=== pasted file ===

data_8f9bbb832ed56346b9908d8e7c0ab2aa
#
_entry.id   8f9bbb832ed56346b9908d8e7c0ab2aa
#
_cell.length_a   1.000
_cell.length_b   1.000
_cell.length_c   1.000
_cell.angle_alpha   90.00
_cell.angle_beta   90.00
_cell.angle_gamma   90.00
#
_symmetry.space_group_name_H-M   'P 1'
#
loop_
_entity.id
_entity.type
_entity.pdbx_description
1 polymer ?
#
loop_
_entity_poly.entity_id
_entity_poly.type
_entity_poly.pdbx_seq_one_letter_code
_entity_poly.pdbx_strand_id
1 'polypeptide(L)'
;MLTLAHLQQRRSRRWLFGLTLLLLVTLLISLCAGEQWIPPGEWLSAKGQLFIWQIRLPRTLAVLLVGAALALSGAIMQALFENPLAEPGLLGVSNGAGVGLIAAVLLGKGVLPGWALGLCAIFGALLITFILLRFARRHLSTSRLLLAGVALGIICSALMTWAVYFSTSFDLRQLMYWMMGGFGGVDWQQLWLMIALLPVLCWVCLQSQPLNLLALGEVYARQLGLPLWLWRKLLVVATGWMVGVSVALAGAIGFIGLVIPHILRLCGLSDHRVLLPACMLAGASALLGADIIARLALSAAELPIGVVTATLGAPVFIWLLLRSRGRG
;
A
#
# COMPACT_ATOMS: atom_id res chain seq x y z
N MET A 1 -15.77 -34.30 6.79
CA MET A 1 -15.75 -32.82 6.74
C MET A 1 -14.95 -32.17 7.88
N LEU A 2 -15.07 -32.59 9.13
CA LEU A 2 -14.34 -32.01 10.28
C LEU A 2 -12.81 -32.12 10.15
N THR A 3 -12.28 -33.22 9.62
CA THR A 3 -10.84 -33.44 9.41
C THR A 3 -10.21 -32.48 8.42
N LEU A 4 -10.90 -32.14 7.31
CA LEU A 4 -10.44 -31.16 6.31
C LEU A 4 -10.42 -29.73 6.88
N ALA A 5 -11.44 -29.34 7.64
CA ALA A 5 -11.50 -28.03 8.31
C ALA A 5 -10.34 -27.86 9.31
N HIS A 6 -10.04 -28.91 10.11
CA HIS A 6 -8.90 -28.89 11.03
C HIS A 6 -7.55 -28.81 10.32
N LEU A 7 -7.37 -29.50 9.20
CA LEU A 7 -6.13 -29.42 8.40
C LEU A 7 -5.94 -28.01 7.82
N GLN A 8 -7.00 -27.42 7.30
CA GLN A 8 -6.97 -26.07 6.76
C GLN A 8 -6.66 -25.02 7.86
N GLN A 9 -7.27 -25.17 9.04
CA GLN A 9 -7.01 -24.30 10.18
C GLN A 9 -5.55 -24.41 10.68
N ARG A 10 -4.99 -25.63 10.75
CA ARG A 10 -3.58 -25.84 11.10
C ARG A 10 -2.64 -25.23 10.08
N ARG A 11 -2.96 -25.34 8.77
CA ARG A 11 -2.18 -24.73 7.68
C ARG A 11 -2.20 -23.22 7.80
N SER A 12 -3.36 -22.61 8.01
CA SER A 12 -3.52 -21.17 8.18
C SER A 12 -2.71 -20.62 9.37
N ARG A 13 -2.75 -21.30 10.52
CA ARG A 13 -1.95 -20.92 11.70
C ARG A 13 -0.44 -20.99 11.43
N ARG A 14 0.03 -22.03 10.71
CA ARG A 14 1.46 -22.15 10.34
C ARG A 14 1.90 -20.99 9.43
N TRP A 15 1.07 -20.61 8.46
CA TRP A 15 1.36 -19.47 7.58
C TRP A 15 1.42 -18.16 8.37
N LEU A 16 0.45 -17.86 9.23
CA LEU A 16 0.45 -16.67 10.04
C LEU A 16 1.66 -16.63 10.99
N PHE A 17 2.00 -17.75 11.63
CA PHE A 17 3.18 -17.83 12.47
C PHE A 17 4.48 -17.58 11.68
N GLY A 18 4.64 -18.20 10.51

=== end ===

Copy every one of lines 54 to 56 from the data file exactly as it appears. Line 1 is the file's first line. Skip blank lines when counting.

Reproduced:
C GLN A 8 -6.66 -25.02 7.86
N GLN A 9 -7.27 -25.17 9.04
CA GLN A 9 -7.01 -24.30 10.18